In yet another tragic report on syphilis in babies or congenital syphilis, the Centers for Disease Control and Prevention (CDC) reported in the Sexually Transmitted Disease (STD) Surveillance Report, 2018 a total of 1,306 congenital syphilis cases reported; the most since 1995. The case rate spiked 40 percent in one year alone and 185 percent since 2014. There was a startling 22 percent increase in newborn deaths from 77 in 2017 to 94 in 2018.
According to Director, Division of STD Prevention with the CDC, Gail Bolan, M.D.: “We face a struggle that is at once national, but also highly concentrated. Forty-one states and Washington D.C. reported at least one case of congenital syphilis. Yet five states were disproportionately burdened with the majority (70%) of cases. Every single instance of congenital syphilis is one too many when we have the tools to prevent it.” In addition, the new CDC report shows there were increases in the three most commonly reported STDs:
- There were more than 115,000 syphilis cases.
- The number of primary and secondary syphilis cases (the most infectious stages of syphilis) increased 14 percent to more than 35,000 cases, the highest number reported since 1991.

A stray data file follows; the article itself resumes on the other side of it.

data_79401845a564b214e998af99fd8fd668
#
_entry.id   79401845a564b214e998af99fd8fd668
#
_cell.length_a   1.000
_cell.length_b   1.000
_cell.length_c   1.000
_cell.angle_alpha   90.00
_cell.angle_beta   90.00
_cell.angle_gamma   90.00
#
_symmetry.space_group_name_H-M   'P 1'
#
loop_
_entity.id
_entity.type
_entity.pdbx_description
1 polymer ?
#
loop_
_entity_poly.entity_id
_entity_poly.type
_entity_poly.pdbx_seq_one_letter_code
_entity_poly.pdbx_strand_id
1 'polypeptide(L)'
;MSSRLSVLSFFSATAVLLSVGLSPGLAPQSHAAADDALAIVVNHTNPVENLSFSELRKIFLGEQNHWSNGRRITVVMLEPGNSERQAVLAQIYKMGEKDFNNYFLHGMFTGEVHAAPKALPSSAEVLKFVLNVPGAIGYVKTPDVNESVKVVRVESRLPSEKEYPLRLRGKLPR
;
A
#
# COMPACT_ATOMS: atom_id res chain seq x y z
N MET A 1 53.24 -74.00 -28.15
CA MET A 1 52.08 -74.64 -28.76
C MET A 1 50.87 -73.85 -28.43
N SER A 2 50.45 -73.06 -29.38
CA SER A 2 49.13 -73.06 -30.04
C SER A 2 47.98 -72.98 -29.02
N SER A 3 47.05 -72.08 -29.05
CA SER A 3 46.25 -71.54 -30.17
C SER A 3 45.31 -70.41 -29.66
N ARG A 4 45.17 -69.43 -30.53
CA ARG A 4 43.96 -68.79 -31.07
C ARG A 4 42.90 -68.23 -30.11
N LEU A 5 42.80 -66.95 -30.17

- Gonorrhea increased 5 percent to more than 580,000 cases – also the highest number reported since 1991.
- Chlamydia increased 3 percent to more than 1.7 million cases – the most ever reported to CDC.
“STDs can come at a high cost for babies and other vulnerable populations,” said Jonathan Mermin, M.D., M.P.H., director of CDC’s National Center for HIV/AIDS, Viral Hepatitis, STD, and TB Prevention. “Curbing STDs will improve the overall health of the nation and prevent infertility, HIV and infant deaths.” Antibiotics can cure syphilis, gonorrhea and chlamydia. However, left untreated, STDs can be transmitted to others and produce adverse health outcomes such as infertility, ectopic pregnancy and increased HIV risk. Congenital syphilis (syphilis passed from a mother to her baby during pregnancy) can lead to miscarriage, stillbirth, newborn death and severe lifelong physical and neurological problems.